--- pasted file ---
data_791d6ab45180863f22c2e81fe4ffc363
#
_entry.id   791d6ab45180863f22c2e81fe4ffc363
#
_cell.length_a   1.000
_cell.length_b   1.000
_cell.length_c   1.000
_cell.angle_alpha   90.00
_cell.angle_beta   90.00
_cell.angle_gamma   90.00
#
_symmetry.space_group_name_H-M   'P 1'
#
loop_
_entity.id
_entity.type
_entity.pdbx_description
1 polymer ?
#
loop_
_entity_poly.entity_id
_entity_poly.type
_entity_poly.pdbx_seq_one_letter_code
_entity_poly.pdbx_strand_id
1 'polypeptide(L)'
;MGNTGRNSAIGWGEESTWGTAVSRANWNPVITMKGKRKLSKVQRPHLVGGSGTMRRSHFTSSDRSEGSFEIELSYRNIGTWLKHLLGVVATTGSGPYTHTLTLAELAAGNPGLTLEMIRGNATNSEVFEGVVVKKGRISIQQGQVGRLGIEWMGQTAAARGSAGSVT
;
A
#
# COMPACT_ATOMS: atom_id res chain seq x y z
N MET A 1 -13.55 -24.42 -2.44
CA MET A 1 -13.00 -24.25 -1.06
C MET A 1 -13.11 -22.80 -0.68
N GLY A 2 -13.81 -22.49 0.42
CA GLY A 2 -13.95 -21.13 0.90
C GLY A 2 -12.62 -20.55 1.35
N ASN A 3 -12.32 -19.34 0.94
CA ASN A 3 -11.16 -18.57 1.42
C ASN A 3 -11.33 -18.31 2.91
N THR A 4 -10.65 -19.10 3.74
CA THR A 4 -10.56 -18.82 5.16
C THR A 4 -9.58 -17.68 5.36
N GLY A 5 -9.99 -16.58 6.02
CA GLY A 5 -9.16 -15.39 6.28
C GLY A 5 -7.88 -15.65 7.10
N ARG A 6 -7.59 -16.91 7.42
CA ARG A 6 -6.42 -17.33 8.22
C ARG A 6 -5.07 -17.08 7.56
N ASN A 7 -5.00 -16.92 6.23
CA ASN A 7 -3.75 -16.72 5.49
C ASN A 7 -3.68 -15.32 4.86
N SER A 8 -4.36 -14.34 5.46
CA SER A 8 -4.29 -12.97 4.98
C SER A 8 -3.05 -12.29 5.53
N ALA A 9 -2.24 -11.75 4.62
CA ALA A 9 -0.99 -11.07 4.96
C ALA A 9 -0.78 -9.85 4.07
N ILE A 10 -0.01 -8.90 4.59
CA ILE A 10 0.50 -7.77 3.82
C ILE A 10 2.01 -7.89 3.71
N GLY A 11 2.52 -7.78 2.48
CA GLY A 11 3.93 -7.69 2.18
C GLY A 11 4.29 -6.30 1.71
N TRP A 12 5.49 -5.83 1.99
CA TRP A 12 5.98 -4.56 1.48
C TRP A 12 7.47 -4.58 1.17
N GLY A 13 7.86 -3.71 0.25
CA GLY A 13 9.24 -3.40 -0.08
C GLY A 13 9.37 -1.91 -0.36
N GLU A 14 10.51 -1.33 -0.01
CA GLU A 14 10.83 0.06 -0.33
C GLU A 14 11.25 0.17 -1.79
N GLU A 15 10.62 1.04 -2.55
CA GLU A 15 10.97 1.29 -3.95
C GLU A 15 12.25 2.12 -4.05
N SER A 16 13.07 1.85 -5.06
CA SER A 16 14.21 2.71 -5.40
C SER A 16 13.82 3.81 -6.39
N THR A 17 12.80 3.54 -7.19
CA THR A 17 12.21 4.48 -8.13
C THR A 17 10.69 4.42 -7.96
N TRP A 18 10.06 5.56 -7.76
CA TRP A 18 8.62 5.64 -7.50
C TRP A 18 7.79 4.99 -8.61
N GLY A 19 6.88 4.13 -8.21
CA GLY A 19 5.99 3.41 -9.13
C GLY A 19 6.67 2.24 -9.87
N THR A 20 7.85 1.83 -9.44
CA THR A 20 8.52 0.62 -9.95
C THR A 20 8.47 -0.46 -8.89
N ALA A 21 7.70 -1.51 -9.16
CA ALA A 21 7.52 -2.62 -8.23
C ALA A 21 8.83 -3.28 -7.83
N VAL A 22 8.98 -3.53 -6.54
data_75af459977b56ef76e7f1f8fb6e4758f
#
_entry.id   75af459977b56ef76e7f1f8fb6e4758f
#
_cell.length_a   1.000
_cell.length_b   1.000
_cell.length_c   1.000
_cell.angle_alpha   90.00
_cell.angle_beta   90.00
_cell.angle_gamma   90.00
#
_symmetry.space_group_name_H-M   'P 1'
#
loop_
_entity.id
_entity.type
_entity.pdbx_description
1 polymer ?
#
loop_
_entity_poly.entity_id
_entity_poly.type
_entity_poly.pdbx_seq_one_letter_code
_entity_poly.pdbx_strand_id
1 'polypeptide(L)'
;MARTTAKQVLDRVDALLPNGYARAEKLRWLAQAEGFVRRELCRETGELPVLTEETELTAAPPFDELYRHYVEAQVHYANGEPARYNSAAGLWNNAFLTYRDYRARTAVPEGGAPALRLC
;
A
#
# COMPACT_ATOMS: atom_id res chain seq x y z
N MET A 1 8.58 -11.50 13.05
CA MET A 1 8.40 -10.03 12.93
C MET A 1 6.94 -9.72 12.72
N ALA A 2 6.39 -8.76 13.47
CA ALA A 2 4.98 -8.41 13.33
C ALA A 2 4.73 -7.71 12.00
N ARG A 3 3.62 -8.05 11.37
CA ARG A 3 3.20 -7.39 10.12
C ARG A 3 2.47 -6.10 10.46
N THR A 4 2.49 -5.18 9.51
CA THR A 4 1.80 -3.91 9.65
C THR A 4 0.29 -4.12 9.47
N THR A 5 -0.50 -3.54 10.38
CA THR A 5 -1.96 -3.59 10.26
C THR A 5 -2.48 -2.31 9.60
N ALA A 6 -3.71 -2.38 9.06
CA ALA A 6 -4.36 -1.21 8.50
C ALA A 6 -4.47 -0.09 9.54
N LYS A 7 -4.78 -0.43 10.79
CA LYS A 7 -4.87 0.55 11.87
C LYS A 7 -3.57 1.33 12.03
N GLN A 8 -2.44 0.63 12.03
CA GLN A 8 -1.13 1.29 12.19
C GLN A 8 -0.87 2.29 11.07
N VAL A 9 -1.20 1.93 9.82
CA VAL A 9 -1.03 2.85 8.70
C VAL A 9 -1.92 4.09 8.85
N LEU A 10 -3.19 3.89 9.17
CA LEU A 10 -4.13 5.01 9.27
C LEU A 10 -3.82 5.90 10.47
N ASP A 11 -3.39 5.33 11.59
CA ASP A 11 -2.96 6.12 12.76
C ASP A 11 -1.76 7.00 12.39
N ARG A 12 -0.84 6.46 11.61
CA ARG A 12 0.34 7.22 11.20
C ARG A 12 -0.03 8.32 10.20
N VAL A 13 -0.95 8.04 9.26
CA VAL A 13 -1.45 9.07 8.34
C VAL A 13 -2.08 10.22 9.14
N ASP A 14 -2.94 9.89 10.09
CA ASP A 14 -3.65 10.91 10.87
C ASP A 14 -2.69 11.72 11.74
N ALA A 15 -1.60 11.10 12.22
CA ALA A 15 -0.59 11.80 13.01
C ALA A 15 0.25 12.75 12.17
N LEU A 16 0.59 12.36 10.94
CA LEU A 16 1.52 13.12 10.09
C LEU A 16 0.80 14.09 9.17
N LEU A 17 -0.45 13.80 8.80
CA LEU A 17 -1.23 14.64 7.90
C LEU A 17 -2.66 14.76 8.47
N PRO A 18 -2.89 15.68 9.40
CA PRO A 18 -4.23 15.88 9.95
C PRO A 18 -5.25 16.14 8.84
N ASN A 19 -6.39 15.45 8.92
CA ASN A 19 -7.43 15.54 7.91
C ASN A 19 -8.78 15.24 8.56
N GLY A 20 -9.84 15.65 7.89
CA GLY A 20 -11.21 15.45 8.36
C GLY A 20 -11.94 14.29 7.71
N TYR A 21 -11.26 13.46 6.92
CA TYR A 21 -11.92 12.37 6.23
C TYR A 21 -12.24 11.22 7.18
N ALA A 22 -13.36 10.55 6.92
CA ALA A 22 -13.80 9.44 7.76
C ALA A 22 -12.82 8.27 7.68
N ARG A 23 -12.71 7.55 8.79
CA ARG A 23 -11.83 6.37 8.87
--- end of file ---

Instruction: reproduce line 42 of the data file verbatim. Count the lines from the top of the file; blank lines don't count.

C THR A 4 -9.58 -17.68 5.36